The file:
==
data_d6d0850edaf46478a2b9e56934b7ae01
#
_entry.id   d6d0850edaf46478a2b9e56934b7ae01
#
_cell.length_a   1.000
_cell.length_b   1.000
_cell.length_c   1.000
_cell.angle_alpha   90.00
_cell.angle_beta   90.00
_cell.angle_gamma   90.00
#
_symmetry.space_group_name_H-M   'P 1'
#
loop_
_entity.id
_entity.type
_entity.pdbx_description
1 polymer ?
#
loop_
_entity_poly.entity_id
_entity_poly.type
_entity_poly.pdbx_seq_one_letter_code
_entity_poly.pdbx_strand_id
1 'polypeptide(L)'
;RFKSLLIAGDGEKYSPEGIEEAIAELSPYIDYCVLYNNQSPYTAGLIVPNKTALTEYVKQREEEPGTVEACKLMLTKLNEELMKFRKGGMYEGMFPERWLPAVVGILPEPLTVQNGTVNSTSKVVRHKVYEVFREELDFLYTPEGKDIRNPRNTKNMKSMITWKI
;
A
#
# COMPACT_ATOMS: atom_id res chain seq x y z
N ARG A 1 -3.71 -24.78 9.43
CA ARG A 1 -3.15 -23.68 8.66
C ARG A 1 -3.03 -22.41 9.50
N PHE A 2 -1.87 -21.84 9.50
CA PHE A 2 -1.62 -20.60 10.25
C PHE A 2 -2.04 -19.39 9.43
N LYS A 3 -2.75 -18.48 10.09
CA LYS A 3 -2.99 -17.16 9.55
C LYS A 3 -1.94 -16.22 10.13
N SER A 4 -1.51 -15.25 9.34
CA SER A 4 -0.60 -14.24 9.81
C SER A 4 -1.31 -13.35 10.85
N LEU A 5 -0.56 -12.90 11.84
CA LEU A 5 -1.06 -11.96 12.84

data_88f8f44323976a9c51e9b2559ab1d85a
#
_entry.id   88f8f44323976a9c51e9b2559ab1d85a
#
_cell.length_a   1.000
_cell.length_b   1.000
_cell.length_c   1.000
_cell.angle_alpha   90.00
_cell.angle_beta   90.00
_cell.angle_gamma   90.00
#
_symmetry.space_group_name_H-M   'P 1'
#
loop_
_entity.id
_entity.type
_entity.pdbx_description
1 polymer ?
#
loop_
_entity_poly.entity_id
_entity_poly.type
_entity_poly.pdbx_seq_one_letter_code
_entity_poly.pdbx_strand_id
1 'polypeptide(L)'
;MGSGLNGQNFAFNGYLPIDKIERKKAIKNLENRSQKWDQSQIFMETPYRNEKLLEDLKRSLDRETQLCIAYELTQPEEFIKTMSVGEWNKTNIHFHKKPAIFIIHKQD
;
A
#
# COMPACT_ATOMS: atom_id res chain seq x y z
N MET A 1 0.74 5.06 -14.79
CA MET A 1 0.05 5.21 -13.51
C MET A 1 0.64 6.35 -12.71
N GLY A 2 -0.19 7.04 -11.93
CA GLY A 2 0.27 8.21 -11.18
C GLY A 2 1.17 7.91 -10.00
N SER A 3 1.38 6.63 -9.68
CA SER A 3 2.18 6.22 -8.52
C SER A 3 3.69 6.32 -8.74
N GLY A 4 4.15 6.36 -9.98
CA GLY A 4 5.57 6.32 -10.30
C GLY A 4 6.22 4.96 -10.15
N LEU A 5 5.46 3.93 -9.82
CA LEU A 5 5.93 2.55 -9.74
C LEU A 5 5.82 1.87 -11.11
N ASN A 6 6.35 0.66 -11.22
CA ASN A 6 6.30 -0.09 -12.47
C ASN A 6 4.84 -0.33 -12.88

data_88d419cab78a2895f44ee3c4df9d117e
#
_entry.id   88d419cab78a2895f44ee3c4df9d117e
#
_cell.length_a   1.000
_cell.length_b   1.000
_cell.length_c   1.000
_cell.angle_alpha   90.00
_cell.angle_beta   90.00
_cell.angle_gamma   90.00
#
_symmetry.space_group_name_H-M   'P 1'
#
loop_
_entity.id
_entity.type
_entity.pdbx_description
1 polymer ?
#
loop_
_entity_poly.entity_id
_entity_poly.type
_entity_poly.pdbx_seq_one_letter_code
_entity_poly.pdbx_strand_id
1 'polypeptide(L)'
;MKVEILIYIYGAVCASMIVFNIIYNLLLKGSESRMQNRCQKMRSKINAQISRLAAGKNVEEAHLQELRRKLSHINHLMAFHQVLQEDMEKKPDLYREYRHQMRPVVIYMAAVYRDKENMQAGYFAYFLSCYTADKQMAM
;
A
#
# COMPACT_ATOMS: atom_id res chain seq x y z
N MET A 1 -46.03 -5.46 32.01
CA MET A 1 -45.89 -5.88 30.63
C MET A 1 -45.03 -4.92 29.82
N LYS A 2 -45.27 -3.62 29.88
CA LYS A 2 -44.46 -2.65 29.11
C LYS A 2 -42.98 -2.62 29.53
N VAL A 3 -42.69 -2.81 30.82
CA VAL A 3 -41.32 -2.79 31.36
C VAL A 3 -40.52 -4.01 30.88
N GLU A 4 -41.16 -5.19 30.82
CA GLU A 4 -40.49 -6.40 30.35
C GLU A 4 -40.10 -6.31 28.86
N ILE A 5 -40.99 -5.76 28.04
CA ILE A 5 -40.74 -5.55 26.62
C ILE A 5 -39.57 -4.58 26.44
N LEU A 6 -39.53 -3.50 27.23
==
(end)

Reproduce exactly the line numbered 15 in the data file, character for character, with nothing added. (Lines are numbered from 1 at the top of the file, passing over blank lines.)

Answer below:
_entity.id